The primary objective of a benefit plan’s financial statements is to provide information that is useful in assessing the plan’s present and future ability to pay benefits.
Financial reporting for employee benefit plans financial statement audits may involve many parties, including the plan sponsor’s financial accounting and human resources departments, a third-party administrator, investment trustees and custodians, an actuary, ERISA legal counsel and the independent auditor. Plan management may hire service organizations to perform record keeping and reporting functions, but the ultimate responsibility for accurate financial reporting rests with plan management.
One of the most important duties of plan management is to hire the independent auditor. In some cases the plan sponsor may have an audit committee, employee benefits committee or administrative committee that oversees the financial reporting process, including internal control over financial reporting and the appointment, compensation and oversight of the independent auditor. The plan financial reporting and audit environment is unique in many respects, including the nature of plan operations; the various laws and DOL and Internal Revenue Service (IRS) regulations with which plans must comply; and special reporting and audit requirements. These matters, which affect every plan, add to the complexity of an employee benefit plan audit. Other matters that may complicate the plan reporting and audit process may include changes to the plan document; plan mergers, freezes or terminations; and changes in service organizations.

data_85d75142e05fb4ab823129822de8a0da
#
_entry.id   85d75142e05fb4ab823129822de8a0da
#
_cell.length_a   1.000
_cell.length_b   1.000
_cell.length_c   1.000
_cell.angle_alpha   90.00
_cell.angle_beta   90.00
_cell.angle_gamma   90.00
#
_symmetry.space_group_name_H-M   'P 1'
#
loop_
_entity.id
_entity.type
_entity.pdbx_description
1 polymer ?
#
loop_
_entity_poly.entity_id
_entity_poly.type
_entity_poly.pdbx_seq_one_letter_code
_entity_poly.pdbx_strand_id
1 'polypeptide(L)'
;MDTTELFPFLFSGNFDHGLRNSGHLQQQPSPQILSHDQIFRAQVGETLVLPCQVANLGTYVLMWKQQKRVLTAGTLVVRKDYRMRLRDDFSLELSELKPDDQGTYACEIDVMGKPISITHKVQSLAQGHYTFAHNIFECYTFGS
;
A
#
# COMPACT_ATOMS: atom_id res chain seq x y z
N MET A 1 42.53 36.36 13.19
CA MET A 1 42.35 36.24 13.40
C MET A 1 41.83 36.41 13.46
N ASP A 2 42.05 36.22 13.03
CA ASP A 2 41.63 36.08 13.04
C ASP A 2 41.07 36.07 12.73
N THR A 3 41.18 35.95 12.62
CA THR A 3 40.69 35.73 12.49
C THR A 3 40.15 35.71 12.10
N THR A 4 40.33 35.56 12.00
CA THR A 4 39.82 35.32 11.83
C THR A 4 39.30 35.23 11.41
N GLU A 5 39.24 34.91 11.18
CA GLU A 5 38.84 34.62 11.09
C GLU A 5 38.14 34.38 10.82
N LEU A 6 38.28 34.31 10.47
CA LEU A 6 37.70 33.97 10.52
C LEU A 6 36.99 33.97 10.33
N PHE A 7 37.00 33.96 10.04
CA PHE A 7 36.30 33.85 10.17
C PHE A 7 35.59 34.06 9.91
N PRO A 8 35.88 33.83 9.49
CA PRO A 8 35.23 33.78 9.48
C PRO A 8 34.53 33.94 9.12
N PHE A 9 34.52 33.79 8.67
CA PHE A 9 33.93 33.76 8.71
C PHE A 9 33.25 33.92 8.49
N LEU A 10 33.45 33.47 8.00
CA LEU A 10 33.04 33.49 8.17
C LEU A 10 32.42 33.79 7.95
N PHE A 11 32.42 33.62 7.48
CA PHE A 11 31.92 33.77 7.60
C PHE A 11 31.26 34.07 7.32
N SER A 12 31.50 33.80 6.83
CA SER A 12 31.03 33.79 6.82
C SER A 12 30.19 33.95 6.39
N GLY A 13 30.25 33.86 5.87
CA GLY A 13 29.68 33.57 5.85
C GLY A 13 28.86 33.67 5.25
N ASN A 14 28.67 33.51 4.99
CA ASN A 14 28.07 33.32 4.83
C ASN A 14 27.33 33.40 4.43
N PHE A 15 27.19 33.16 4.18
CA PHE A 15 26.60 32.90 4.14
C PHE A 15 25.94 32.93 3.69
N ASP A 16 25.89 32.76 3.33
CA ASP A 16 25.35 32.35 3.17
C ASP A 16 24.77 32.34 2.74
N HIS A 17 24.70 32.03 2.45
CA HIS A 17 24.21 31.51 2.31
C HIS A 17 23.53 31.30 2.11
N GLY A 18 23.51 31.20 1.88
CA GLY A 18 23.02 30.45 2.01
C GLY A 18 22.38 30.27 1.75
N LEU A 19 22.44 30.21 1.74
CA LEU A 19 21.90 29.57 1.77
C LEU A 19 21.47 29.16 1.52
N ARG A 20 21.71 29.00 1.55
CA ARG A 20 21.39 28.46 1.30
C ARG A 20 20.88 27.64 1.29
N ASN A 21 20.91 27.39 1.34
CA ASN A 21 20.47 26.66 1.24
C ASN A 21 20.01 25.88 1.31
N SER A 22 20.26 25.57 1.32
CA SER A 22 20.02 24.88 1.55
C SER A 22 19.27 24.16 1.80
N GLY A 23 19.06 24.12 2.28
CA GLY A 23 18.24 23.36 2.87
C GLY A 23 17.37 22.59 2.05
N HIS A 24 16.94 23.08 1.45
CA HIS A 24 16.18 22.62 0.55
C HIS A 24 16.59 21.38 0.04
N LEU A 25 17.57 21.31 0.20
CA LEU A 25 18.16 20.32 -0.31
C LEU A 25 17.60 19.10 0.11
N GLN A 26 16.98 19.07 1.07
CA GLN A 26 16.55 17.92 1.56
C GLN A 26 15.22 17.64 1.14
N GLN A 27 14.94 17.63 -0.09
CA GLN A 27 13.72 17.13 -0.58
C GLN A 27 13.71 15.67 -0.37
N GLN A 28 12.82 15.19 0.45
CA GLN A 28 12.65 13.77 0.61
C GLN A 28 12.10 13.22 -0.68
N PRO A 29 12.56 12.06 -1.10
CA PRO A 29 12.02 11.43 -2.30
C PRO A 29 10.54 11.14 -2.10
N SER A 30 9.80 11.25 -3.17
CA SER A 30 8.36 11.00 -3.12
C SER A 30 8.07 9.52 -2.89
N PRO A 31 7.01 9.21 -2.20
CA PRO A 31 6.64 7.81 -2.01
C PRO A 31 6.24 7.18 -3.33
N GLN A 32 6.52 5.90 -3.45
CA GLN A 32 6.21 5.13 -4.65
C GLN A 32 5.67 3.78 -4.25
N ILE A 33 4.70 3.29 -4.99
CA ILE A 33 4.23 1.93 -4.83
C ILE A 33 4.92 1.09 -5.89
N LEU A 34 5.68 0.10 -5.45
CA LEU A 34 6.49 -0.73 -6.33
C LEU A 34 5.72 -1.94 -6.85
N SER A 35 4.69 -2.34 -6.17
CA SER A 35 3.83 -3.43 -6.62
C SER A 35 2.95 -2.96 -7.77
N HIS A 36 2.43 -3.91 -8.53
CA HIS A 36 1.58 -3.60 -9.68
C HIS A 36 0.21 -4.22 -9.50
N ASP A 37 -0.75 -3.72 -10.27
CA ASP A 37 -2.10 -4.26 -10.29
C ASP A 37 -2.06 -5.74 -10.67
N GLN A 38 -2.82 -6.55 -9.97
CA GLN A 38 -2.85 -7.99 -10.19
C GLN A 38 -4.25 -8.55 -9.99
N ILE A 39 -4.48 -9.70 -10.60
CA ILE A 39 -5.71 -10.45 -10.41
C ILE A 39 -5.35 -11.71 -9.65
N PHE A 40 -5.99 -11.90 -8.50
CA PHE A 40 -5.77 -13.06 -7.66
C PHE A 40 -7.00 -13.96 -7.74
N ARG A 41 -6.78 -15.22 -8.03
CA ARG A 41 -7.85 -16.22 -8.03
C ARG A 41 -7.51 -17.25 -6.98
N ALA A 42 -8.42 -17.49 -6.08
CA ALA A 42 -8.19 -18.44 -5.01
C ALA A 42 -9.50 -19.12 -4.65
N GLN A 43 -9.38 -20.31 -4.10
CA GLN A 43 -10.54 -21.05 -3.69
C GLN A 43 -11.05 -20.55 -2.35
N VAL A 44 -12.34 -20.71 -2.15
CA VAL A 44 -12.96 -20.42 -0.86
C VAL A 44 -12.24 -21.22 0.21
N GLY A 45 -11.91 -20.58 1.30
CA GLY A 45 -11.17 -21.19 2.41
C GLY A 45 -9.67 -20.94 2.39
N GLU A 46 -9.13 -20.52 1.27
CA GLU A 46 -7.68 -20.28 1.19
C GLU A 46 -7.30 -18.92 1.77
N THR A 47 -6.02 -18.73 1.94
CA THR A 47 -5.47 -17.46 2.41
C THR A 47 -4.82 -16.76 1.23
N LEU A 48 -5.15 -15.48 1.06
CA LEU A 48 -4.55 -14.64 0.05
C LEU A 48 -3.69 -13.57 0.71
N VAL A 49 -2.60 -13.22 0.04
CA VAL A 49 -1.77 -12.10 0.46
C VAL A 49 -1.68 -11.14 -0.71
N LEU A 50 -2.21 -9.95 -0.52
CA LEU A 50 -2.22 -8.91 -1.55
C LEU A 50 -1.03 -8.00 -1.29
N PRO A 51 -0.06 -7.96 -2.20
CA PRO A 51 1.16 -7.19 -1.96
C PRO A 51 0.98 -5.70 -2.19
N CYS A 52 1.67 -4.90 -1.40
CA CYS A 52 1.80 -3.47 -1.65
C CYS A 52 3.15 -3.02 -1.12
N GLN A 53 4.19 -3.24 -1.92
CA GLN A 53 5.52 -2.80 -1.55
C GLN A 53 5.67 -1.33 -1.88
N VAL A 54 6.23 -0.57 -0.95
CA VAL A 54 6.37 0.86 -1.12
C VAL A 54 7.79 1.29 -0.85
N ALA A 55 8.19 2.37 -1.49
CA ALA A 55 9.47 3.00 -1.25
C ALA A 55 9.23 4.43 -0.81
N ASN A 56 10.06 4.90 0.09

Purpose and Objectives of the Independent Audit
The Employee Retirement Security Act of 1974 (ERISA) generally requires employee benefit plans with 100 or more participants to have an independent financial statement audit as part of the plan sponsor’s obligation to file a Form 5500.
Financial statement audits provide an independent, third-party opinion to participants, plan management, the DOL and other interested parties that the plan’s financial statements provide reliable information to assess the plan’s present and future ability to pay benefits. A financial statement audit helps protect the financial integrity of the employee benefit plan, which helps users determine whether the necessary funds will be available to pay retirement, health and other promised benefits to participants. The audit may also help plan management improve and streamline plan operations by evaluating the strength of the plan’s internal control over financial reporting and identifying control weaknesses or plan operational errors. And the audit helps the plan sponsor carry out its legal responsibility to file a complete and accurate Form 5500 for the plan with the DOL.
The overall objectives of the plan auditor under professional standards are to obtain reasonable assurance about whether the financial statements as a whole are free from material misstatement, whether due to fraud or error and to report on the financial statements in accordance with his or her findings. In addition, the DOL requires the independent auditor to offer an opinion on whether the DOL-required supplemental schedules attached to the Form 5500 are presented fairly in all material respects, in relation to the financial statements as a whole.